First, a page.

Counseling & Support

Updated Counseling Site with COVID-19 Resources at:

Valley View Counseling Site 

Talking with kids about COVID-19

With our situation and routines seeming to change on an almost daily basis as a result of the pandemic, our students may feel more worried or scared about COVID-19. Their worries and fears about this may be worsened by some of the information they may be hearing from news, changes in daily life, and general gossip and rumors. Many students, particularly younger students, will hear some of this information and begin to assume that things are much worse than they actually are. To help reduce their anxiety, parents can have conversations with students to address their worries, fears, and misinformation. Here are some tips for having a conversation with students to help ease some of that worry.

  • Take time to manage any feelings of anxiety you may have before having the conversation with kids

  • Use age appropriate information

  • Try to answer their questions honestly

  • Ask your child what they have heard about the virus

    • Take time to address some of the misinformation they may have

    •  If you aren’t sure, try to find out more accurate information.

  • Be reassuring

  • Talk about the things your family is doing to remain safe

  •  Keep the conversation going!

    •  Kids may have more questions as time goes on and as the situation changes. Be available to talk with them again if needed.

For a brief video and more information:

Word cloud in the shape of a hand

Developmental Needs of the Elementary School Student:

Elementary school is a time when students develop attitudes concerning school, self, peers, social groups, and family. It is a time when students develop decision-making, communication, and life training skills and character values. Comprehensive developmental counseling is based on prevention and providing goals which are integrated into all aspects of children’s lives. Early identification and intervention of children’s problems are essential to change some of the current statistics regarding self-destructive behaviors. If we wait until children are in middle or high school to address these problems, we lose the opportunity to help them achieve their potential, as well as helping them to feel dignity and self-worth. For many children, the school counselor may be the one person who provides an atmosphere of safety, trust and positive regard.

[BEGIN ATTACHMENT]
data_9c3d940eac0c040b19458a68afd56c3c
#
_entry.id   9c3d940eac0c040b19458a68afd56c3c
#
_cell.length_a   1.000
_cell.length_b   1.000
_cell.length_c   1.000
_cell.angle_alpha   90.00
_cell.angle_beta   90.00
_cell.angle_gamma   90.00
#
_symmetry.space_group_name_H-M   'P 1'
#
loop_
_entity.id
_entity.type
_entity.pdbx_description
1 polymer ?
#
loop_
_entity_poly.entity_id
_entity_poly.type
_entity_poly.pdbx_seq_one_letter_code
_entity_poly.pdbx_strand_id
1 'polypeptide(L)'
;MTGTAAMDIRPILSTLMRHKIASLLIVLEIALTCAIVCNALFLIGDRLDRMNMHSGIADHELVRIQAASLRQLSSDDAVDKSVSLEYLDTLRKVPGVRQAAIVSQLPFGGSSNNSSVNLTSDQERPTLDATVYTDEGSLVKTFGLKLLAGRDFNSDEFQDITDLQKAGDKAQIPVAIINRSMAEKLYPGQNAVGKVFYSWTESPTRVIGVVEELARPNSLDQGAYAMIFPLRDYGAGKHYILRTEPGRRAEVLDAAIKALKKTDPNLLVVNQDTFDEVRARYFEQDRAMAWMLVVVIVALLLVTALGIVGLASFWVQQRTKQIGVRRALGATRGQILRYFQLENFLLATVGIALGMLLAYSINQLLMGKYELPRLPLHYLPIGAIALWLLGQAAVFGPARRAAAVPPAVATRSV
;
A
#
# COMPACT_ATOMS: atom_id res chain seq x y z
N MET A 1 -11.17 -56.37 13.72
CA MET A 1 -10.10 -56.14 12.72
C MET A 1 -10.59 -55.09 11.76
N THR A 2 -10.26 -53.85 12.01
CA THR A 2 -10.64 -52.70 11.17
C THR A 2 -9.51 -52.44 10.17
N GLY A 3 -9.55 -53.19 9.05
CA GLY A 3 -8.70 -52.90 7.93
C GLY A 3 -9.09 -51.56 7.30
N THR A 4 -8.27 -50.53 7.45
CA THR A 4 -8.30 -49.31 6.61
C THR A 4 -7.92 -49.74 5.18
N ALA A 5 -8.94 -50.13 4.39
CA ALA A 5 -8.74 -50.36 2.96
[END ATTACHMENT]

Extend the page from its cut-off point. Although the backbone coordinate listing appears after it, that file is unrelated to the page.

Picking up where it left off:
American School Counseling Association

%22What you say in here stays in here%22 slogan


Elementary School Counselors provide in both individual and small group settings

* self image & self esteem

*interpersonal concerns

*peer mediation

*peer relation & effective social skills

*coping strategies

*understanding of self and others

*multicultural awareness

Social/Emotional competence is a critical part of a child's social as well academic success in school. Similar to academics, children may need and benefit from instruction and guidance in it. This curriculum is utilized within the Valley View Guidance Department. Lessons are divided into 4 different age levels from Kindergarten through high school, and are filled with engaging, thought-provoking class activities which help students develop vital social skills which become life-long lessons and skills: understanding emotions, managing anger, relieving stress, solving interpersonal problems and much more. Strong Kids is evidence-based, contributes to boost academic skills, is targeted to age-appropriate skills and effective for all children in any setting.

Weekly Organized Recess Activities ...

Campus Climate Assistant Activities

Students explore Art activities during Lunch
Students play a game at school
Students clear obstacle course on the field
Students form a line to participate with Campus Climate Assistants
Students compete in a lip-sync singing competition
Poster quoting Mark Twain, %22Rudeness is a language which the deaf can hear and the blind can see.%22
Students play chess outside
Lego blocks with words, %22School Counselors help students build bright futures%22

Where the Whole Child Feels Supported


Alva Torres,

School Counselor

661-943-2451, Ext. 77137